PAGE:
(2) 2k -4 is divisible by 7 --> $$2k-4=7q$$, for some integer $$q$$ --> $$k=\frac{7q+4}{2}$$. Clearly insufficient as no info about n.

(1)+(2) Since from (2) $$k=\frac{7q+4}{2}$$ then from (1) $$n=2k+3=2*\frac{7q+4}{2}+3=7q+4+3=7(q+1)$$ --> $$n$$ is a multiple of 7. Sufficient.

As in the st.1 , can we work with smart numbers in the Stmt. 2 and the combined one (1 + 2 ) . Please help.
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Re: If k and n are integers, is n divisible by 7 ? [#permalink]

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27 Sep 2014, 01:43
ani781 wrote:
Bunuel wrote:
SOLUTION

If k and n are integers, is n divisible by 7?

(1) n-3 = 2k --> $$n=2k+3$$, now if $$k=1$$ then $$n=5$$ and the answer is NO but if $$k=2$$ then $$n=7$$ and the answer is YES. Not sufficient.

(2) 2k -4 is divisible by 7 --> $$2k-4=7q$$, for some integer $$q$$ --> $$k=\frac{7q+4}{2}$$. Clearly insufficient as no info about n.

(1)+(2) Since from (2) $$k=\frac{7q+4}{2}$$ then from (1) $$n=2k+3=2*\frac{7q+4}{2}+3=7q+4+3=7(q+1)$$ --> $$n$$ is a multiple of 7. Sufficient.

As in the st.1 , can we work with smart numbers in the Stmt. 2 and the combined one (1 + 2 ) . Please help.

For (2) we cannot use plugging because no info is given about n. When we combine we get that n = 7q + 7. You can plug-in integer values for q there to see that all of them will give n which is in fact divisible by 7.
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Re: If k and n are integers, is n divisible by 7 ? [#permalink]

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14 Jan 2015, 01:55
stmt 1 : Not Sufficient.
As for k=2 , n is divisible by 7 an for k=3 , it is not divisible.

Stmt2 : (2k-4) is divisible by 7 ---> 2k-4 = 7q + r; where r=0;
2k = 7q+4;
Plugging values for q as 0,1,2,3,4,5,6, ...... we get values for "k" as 2 ,9 ....
But here in this statement , no relation between n and K.
Hence not sufficient.

Combining 1 and 2 , we have the values of K for which n is divisible by 7;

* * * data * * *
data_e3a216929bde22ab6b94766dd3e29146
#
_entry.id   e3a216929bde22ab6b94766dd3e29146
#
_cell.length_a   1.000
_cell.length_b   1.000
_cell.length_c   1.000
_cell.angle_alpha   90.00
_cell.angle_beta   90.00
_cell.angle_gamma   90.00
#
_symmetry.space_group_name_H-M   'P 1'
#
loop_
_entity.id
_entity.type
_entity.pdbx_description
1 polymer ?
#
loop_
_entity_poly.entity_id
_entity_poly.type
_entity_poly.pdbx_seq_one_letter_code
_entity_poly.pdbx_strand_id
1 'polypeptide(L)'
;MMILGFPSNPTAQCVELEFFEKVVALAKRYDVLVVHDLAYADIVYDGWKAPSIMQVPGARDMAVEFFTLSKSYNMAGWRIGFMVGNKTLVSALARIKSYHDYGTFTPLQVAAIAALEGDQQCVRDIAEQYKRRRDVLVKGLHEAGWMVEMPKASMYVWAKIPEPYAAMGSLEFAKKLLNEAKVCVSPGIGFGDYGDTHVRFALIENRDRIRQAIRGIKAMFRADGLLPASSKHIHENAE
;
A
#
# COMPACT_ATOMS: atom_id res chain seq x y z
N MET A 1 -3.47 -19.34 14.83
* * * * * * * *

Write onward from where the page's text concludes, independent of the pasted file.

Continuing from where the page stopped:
Hence C;
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Re: If k and n are integers, is n divisible by 7 ? [#permalink]

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31 Oct 2015, 13:40
Bunuel wrote:
SOLUTION

If k and n are integers, is n divisible by 7?

(1) n-3 = 2k --> $$n=2k+3$$, now if $$k=1$$ then $$n=5$$ and the answer is NO but if $$k=2$$ then $$n=7$$ and the answer is YES. Not sufficient.

(2) 2k -4 is divisible by 7 --> $$2k-4=7q$$, for some integer $$q$$ --> $$k=\frac{7q+4}{2}$$. Clearly insufficient as no info about n.

(1)+(2) Sum $$n-3 = 2k$$ and $$2k-4=7q$$ --> $$(n-3)+(2k-4) = 2k+7q$$ --> $$n=7q+7=7(q+1)$$ --> $$n$$ is a multiple of 7. Sufficient.

Hi. Not clear to me how do you reach the decision that you need to sum the two statements?
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Re: If k and n are integers, is n divisible by 7 ? [#permalink]

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07 May 2017, 08:26
My take is that you can also plug in numbers to find the correct answer.

If k and n are integers, is n divisible by 7 ?

(1) n - 3= 2k
(2) 2k - 4 is divisible by 7.

(1) Re-arrange so that n=2k+3. Therefore, using 5, n=2(5)+3=13....not divisible by 7; Using 9, n=2(9)+3=21..... Divisible by 7 ... INSUFFICIENT
(2) Since 2k - 4 is divisible by 7, plug a number into 2k which makes it divisible by 7. E.g. 2(9)-4= 14 (divisible by 7) or 2(16)-4=28 (divisible by 7). However, this statement says nothing about N so it is INSUFFICIENT on it's own.

Using both, take the number chosen for k in (2) above and substitute into (1).... Using k=9, n-3=2(9), n=21 (divisible by 7) or using k=16, n-3=2(16), n=35 (divisible by 7)

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Re: If k and n are integers, is n divisible by 7 ? [#permalink]

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07 Jun 2018, 06:15
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Re: If k and n are integers, is n divisible by 7 ?   [#permalink] 07 Jun 2018, 06:15